Three calls come to mind:
First - While working Engine 5 on the D platoon we responded to a second alarm on Hollenbach Street. During the first few minutes of that incident a disabled girl was rescued from the second floor. After the rescue, and further along in the incident, I asked an officer if the basement had been checked. He replied it wasn’t, so I made my way there and located 4 dogs: 2 in cages and 2 running loose in about 4” of water.
Second - I was working for the Fire Marshal's Office as Car #25, assisting in investigation of the double fatality on Schuylkill Avenue. I found a kitten stuck between window sash and storm window. I don’t know how everyone missed it, or maybe didn’t care. My issue is that it was HOURS after the fire was under control. I could hear a cat meowing, it took a few minutes, but I found and freed it and tried handing it off to several officers without success. I guess they were too busy to be bothered. Fortunately I was able to pass the cat along to a neighbor.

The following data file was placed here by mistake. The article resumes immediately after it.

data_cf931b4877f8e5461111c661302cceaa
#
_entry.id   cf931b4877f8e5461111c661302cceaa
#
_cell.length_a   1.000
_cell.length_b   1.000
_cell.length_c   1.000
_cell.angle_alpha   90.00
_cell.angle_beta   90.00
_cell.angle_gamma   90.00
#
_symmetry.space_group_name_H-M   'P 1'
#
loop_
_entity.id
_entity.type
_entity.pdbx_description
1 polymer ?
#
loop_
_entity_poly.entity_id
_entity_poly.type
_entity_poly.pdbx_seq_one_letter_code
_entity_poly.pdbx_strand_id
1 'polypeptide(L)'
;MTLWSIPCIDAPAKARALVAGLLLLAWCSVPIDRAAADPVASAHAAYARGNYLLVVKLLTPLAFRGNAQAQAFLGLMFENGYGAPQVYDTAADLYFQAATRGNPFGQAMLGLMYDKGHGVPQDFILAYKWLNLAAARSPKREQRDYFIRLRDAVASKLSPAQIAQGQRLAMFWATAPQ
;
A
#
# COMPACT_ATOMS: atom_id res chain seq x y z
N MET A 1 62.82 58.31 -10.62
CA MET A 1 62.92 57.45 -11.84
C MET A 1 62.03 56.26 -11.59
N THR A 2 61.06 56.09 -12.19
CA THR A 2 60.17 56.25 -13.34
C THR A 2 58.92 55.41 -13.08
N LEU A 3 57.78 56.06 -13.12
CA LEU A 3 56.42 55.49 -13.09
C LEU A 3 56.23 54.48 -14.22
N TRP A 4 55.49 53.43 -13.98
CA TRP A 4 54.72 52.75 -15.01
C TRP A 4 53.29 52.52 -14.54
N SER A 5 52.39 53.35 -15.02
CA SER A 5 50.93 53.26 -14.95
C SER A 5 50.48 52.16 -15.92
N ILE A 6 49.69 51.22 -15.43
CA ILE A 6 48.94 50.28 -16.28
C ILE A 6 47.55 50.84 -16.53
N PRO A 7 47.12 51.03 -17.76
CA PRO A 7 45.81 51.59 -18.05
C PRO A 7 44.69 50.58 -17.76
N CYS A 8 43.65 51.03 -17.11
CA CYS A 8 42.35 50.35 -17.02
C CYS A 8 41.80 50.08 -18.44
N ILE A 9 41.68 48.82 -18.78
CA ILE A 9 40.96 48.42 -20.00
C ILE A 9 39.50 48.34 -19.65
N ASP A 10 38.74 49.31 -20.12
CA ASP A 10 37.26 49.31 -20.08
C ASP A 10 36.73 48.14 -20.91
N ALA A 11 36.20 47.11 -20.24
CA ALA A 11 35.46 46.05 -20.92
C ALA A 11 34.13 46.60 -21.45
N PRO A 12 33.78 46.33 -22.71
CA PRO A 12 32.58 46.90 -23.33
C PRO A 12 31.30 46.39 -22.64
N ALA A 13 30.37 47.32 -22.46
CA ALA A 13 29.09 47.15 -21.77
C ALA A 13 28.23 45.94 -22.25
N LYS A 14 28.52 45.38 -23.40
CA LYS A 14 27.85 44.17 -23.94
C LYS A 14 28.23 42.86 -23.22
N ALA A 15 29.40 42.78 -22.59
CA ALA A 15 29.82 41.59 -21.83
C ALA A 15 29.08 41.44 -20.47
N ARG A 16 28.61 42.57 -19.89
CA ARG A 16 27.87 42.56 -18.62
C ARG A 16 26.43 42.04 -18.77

Third - While working in Allentown I was on a fire call with a rookie searching for the seat of the fire in a basement. The fire had burned through the kitchen floor above. During the search the firefighter was shining his box-lite around and he replied, "I can't see a thing, where's the fire?" I told him to turn off the light and listen for crackling and try to sense the radiant heat through your mask. We found the fire shortly after, but I thought that was something basic he should have learned in training. This is basic stuff; you can’t go wrong with mastering the basics.